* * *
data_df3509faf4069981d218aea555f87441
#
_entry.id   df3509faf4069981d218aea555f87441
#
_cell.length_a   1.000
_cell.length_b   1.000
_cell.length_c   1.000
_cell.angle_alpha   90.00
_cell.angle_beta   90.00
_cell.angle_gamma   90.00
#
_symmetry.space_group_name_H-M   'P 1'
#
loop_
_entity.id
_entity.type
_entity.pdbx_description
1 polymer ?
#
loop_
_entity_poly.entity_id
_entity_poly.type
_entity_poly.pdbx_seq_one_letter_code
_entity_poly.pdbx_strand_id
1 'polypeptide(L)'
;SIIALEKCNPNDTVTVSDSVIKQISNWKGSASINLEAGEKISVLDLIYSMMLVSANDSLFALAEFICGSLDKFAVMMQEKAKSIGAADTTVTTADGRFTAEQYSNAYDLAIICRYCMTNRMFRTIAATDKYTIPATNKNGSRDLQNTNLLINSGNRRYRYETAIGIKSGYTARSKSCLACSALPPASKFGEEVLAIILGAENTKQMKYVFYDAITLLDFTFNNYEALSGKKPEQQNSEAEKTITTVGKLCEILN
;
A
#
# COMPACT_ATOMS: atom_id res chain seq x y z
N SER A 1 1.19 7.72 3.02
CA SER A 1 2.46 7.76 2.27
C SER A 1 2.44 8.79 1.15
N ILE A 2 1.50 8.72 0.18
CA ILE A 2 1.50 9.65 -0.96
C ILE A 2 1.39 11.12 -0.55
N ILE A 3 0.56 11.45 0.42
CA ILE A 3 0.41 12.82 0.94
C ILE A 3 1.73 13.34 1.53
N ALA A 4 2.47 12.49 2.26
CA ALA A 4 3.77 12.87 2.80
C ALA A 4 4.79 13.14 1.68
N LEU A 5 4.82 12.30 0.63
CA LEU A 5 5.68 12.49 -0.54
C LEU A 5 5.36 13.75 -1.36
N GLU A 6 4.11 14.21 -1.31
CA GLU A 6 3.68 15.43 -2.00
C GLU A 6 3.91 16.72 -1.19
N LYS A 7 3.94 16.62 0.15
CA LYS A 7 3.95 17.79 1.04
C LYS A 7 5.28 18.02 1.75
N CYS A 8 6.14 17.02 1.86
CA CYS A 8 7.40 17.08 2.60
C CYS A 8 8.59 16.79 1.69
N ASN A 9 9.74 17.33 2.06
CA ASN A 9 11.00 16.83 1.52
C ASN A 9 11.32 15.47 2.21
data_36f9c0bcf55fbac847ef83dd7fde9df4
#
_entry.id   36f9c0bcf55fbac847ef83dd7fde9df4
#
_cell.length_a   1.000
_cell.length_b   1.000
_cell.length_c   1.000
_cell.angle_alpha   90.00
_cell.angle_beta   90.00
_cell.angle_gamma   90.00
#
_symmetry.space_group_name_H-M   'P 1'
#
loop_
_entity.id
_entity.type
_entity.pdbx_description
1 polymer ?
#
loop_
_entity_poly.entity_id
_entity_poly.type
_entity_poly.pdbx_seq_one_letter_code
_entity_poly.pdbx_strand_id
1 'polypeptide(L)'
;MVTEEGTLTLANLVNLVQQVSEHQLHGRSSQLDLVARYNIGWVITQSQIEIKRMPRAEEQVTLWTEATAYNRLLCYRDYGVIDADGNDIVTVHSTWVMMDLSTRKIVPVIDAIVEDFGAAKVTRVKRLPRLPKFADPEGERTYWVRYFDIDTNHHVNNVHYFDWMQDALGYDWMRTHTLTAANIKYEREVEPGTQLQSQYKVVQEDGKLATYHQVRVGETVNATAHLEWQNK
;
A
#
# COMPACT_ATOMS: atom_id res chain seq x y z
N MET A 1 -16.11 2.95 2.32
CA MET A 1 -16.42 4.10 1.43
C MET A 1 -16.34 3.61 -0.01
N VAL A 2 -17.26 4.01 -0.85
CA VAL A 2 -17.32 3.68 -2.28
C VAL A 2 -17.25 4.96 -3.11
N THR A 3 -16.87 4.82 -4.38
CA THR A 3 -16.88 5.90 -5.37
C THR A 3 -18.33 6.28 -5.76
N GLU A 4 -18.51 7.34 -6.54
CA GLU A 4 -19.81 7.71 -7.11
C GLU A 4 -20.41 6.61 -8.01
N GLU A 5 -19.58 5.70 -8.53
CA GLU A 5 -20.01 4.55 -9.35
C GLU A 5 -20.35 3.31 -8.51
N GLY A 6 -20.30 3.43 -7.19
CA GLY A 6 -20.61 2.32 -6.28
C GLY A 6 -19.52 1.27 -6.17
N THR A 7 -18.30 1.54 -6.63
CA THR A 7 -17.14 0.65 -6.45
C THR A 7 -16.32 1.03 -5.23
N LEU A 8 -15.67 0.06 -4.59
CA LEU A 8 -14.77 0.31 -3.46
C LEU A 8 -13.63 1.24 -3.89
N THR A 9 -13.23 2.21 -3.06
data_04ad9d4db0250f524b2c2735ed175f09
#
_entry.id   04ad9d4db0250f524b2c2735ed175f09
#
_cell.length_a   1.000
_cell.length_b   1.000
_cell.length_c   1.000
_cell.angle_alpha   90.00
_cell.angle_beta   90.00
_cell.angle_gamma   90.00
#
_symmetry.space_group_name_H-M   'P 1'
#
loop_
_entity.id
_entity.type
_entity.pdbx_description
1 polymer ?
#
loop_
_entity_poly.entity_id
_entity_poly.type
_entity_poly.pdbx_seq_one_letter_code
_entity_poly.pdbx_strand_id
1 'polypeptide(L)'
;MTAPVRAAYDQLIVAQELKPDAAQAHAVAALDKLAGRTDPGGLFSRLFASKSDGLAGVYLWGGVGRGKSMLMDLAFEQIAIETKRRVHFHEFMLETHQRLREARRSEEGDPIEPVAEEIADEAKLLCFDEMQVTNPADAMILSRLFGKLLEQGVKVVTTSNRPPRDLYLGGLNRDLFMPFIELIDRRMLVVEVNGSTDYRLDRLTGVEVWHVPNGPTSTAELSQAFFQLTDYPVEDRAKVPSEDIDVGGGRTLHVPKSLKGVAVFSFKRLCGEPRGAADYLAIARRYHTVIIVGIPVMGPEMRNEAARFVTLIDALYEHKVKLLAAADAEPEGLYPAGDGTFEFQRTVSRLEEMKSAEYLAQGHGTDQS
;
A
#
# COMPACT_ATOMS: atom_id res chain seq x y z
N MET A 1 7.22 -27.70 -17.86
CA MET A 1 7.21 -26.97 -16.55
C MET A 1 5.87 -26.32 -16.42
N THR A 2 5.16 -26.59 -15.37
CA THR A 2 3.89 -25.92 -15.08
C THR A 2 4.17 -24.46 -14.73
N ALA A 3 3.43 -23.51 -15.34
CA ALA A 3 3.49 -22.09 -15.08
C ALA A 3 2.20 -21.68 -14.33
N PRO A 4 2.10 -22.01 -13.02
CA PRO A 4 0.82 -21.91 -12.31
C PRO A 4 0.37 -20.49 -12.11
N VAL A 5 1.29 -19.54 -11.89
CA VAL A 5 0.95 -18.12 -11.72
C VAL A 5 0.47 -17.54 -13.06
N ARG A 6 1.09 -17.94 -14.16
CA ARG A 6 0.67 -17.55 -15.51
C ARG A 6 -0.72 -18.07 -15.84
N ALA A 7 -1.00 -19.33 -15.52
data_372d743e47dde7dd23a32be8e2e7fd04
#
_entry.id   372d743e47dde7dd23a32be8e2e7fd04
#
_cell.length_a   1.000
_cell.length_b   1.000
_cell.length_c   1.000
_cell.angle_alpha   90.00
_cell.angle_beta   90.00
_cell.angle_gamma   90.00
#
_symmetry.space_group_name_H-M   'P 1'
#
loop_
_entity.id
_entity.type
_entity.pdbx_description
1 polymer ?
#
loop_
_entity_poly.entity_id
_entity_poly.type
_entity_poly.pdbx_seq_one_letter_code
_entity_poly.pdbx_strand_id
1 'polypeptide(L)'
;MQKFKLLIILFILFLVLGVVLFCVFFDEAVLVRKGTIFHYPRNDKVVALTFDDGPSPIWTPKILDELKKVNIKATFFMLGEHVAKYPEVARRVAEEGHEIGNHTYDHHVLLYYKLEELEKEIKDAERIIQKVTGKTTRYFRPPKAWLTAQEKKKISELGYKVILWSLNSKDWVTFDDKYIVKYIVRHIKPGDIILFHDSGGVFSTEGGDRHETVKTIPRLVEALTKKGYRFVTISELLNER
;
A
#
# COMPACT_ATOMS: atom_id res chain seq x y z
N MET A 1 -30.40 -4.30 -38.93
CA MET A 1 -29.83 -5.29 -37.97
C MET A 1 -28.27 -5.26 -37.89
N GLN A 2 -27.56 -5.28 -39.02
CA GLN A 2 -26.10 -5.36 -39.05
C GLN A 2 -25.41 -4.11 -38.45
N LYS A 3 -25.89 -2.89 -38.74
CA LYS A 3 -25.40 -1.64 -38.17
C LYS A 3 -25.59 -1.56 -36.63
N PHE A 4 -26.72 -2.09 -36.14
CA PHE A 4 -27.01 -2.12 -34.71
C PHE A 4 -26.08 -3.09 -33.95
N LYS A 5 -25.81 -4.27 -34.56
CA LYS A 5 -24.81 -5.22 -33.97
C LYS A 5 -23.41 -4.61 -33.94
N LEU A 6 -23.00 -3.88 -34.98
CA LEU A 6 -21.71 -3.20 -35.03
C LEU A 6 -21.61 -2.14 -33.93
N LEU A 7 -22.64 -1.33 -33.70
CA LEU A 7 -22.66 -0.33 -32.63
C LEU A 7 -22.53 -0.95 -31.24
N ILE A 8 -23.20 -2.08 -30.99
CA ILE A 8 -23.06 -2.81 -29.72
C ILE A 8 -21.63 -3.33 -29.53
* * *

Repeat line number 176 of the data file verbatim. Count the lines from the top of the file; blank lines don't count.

_entity.id